Community Research and Development Information Service - CORDIS


SAFUEL — Result In Brief

Project ID: 314032
Funded under: FP7-TRANSPORT
Country: France
Domain: Transport

Designing the next generation of safe fuel systems

EU-funded researchers from the SAFUEL project have been developing, testing and validating a new, safer fuel system designed to meet the evolving challenges of air transportation.
Designing the next generation of safe fuel systems
Although air travel is today’s safest form of transportation, safety can never be taken for granted. As the global air transport industry continues to evolve, constant effort is needed to ensure the highest levels of safety. For example, with aircraft using more and more composite materials and electronic systems, the risk of fire within the aircraft’s fuel system increases. Likewise, as more aircraft fly polar routes, the risk of ice forming within the fuel system also increases. If not properly addressed, these new risks could pose a serious threat to the industry’s level of safety.

The EU-funded SAFUEL project aims to address this threat by developing the next generation of safe fuel systems. Specifically, the project is developing, testing and validating a new, safer fuel system designed for use in more extreme temperatures. Key deliverables include a new fuel system design that meets the constraints of composite built and more electrically-connected aircraft, innovative technologies for gaging fuel circulation, and the necessary data to support authorities in issuing rules and regulations for safe flights in icing conditions.

Potential for commercialisation

Many of the innovative deliverables coming out of the project have significant potential for commercialisation. For example, although the SAFUEL Water-in-Fuel Sensor was originally designed to measure the quantity of dissolved water in the fuel, it can also be used for other applications. ‘This sensor has been shown to have value in monitoring the quality of fuel at airports and, outside the aviation sector, in monitoring the quality of fuel in the automotive industry and fuel distribution networks,’ says project coordinator Bruno Reynard. According to Reynard, commercial exploitation in the short- to medium-term is likely to come from these less demanding applications than on-board aircraft.

The project’s research into the icing phenomena has also led to new, unexpected market opportunities. For example, the project’s icing test bench is now available to the aeronautic industry and can be used for any other systems in non-accessible areas. ‘The size of the potential market for using the test bench is difficult to estimate, but we believe it to be in the range of EUR 250 000 and EUR 500 000 in revenue for Hamburg University of Technology (TUHH), a project partner and where the bed is located,’ adds Reynard.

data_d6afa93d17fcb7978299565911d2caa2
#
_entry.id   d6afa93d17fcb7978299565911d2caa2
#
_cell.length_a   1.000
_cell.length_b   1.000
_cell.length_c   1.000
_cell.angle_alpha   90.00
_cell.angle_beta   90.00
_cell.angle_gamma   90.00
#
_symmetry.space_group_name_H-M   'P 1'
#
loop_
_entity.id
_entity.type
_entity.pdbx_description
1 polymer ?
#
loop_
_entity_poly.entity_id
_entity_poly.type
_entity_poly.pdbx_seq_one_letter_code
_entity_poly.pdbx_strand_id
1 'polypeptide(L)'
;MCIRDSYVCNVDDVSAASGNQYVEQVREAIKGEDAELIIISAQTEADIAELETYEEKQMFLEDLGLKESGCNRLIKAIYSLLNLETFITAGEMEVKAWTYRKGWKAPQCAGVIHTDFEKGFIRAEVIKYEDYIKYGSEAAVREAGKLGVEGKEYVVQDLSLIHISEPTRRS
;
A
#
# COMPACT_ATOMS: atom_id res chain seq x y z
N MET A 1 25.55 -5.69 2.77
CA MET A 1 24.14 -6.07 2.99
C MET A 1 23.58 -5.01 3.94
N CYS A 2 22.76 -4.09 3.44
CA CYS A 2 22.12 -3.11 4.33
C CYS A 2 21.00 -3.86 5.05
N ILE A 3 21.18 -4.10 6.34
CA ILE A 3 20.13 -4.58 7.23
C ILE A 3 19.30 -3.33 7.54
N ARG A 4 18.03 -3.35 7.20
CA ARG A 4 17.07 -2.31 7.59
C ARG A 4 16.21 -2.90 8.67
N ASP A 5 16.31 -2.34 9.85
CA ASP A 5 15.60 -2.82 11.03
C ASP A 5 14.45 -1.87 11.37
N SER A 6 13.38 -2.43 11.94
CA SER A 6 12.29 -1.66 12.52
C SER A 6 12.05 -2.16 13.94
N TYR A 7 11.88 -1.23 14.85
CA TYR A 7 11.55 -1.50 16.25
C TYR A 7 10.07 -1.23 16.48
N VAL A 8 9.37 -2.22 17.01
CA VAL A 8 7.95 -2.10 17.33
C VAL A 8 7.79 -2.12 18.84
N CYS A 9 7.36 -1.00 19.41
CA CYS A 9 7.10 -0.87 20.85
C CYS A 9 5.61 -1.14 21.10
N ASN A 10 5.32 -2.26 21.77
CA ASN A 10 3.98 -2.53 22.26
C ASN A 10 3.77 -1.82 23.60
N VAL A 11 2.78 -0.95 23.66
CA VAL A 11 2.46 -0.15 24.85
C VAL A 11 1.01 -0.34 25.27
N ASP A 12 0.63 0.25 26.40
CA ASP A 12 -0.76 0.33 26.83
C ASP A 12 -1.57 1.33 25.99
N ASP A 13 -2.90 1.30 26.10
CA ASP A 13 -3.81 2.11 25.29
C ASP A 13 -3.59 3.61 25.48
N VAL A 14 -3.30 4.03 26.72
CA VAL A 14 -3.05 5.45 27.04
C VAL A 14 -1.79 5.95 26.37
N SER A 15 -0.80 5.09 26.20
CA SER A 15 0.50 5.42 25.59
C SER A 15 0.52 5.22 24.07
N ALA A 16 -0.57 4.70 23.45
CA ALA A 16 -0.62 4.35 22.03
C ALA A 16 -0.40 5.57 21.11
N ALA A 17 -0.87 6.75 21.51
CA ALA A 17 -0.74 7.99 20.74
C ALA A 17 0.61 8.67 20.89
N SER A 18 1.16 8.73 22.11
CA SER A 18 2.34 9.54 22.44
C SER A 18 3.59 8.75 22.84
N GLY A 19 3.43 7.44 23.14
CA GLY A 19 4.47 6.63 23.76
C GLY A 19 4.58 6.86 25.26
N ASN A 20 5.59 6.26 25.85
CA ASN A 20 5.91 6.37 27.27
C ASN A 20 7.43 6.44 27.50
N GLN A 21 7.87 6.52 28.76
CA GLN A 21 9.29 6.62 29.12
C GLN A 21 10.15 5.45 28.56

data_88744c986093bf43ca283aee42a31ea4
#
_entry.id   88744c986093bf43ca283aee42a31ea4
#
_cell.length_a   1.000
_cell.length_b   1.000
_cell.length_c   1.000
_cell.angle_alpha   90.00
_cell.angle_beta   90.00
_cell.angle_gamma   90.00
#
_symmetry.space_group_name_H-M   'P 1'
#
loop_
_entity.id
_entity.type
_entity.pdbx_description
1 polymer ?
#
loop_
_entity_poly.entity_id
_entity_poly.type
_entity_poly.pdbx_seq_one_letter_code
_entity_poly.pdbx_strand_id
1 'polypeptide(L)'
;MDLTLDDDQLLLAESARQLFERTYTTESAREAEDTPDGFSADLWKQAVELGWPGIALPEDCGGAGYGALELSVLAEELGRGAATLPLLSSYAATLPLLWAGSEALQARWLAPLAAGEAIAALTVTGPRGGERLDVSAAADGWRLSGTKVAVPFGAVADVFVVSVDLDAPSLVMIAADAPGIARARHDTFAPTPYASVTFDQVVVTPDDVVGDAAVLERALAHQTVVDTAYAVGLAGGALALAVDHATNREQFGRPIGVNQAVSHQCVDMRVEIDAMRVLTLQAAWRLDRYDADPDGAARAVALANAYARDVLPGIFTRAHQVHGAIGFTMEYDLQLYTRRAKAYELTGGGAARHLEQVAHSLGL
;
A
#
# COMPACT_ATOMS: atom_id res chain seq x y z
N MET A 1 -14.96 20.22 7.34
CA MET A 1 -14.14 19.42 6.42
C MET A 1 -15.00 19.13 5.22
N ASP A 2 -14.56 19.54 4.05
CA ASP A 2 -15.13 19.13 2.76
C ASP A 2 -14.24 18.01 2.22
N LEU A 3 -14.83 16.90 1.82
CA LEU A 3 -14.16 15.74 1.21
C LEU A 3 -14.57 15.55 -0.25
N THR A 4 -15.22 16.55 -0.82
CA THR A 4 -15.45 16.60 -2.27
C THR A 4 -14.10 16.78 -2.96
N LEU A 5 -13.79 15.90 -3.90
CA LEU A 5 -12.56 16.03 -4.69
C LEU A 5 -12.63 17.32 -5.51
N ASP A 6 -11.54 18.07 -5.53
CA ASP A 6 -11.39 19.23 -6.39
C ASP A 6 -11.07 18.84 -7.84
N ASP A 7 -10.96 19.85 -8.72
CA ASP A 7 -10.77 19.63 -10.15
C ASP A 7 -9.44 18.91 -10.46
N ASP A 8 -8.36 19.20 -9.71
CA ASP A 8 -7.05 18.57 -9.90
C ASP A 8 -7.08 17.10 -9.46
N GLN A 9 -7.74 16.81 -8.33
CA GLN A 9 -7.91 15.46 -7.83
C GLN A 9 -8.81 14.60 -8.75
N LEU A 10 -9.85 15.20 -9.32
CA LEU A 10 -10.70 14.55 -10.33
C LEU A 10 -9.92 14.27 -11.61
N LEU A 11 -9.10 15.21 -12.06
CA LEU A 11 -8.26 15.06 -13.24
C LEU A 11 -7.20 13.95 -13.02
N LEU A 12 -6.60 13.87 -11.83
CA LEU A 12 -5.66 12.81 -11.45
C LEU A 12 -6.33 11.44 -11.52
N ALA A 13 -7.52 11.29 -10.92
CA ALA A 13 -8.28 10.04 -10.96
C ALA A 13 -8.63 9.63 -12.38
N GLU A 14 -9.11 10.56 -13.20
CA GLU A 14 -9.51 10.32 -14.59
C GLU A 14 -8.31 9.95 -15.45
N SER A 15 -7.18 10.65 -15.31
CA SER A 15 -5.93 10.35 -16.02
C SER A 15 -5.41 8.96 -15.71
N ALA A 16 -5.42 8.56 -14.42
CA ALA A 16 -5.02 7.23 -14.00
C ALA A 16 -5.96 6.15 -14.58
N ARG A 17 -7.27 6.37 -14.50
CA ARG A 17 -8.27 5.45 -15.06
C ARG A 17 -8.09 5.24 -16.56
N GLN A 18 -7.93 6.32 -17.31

Collaboration is key

By improving water detection in fuel tanks, enhancing flammability protection, removing ignition sources, validating compatibility with modern avionics and verifying compliance with alternative fuel standards, SAFUEL is successfully building the next generation of fuel systems.

According to Reynard, the key to this success is how the project has brought together more than 10 aviation related companies, research institutions and associations, including such industry leaders as Airbus and Zodiac Aerospace. ‘This collaborative approach encourages companies to not only develop new technologies, but to also develop new processes for developing this new technology,’ says Reynard.

As an example, Reynard points to an instance when one partner ran into an innovation roadblock and another partner joined in to take a fresh look at the problem. ‘This process lets us quickly move past difficulties, resulting in the successful development of numerous solutions, four of which have already been patented,’ he adds.

Related information


SAFUEL, aviation, safety, air transportation, aviation research, aviation safety research
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